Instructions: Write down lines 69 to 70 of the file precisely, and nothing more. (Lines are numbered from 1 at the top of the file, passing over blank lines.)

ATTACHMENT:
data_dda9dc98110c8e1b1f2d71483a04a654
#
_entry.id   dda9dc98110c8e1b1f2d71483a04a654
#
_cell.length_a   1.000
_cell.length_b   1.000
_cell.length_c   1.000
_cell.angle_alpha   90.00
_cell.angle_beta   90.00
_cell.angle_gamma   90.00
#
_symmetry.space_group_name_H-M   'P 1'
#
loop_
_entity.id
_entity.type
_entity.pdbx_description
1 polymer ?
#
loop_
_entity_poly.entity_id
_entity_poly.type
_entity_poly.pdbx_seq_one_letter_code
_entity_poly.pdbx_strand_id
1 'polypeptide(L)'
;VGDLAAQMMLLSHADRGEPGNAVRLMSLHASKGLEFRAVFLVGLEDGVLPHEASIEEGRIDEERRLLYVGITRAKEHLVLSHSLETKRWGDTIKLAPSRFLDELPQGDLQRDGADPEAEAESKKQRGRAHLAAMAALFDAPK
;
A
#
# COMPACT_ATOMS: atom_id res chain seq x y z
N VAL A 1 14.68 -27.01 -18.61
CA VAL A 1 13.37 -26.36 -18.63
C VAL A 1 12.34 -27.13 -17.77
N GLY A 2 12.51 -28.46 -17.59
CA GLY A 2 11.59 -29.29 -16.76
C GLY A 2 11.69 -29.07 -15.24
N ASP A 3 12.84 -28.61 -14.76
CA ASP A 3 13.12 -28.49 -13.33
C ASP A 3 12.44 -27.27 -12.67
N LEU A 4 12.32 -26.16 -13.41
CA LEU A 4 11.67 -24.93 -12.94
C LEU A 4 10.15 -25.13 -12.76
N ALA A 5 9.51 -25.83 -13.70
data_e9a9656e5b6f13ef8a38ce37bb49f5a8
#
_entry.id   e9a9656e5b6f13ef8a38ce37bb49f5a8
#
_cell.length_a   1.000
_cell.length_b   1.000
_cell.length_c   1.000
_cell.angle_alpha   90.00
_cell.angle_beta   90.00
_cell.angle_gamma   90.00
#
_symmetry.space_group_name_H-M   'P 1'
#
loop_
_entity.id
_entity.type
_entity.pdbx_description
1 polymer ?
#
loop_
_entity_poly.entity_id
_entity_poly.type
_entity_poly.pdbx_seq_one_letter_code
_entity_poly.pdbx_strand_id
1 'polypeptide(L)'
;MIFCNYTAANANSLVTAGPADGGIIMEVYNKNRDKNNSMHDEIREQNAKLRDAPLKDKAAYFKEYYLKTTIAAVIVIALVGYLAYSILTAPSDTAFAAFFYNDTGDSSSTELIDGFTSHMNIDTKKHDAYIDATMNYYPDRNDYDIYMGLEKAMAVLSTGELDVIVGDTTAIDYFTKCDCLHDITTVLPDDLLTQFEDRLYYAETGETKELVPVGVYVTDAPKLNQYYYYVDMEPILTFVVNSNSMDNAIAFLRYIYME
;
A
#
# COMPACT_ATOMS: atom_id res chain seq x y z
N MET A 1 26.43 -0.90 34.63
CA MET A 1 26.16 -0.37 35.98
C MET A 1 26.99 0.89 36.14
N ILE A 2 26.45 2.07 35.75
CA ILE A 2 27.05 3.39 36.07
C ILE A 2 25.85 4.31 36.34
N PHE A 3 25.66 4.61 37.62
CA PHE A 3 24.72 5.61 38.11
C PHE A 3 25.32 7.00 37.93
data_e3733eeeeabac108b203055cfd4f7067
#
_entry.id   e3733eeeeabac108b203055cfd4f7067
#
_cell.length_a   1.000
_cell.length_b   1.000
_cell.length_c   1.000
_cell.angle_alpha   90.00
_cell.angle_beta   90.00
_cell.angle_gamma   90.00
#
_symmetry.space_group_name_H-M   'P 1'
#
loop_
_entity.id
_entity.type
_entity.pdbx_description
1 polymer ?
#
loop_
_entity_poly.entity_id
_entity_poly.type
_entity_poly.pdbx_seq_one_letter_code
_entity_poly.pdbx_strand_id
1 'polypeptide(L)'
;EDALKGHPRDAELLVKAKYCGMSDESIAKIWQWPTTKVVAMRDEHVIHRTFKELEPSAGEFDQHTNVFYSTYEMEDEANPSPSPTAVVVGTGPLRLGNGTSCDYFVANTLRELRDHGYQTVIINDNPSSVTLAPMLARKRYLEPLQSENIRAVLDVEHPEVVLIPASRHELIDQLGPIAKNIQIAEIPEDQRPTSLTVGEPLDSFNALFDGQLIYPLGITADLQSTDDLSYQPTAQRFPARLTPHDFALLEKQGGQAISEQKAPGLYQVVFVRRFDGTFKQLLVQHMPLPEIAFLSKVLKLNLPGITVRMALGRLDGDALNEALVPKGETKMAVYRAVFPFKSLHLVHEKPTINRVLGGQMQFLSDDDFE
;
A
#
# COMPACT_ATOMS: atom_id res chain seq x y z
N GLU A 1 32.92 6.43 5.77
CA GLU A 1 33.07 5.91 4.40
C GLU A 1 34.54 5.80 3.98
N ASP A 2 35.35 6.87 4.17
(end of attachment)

;MIFCNYTAANANSLVTAGPADGGIIMEVYNKNRDKNNSMHDEIREQNAKLRDAPLKDKAAYFKEYYLKTTIAAVIVIALVGYLAYSILTAPSDTAFAAFFYNDTGDSSSTELIDGFTSHMNIDTKKHDAYIDATMNYYPDRNDYDIYMGLEKAMAVLSTGELDVIVGDTTAIDYFTKCDCLHDITTVLPDDLLTQFEDRLYYAETGETKELVPVGVYVTDAPKLNQYYYYVDMEPILTFVVNSNSMDNAIAFLRYIYME
;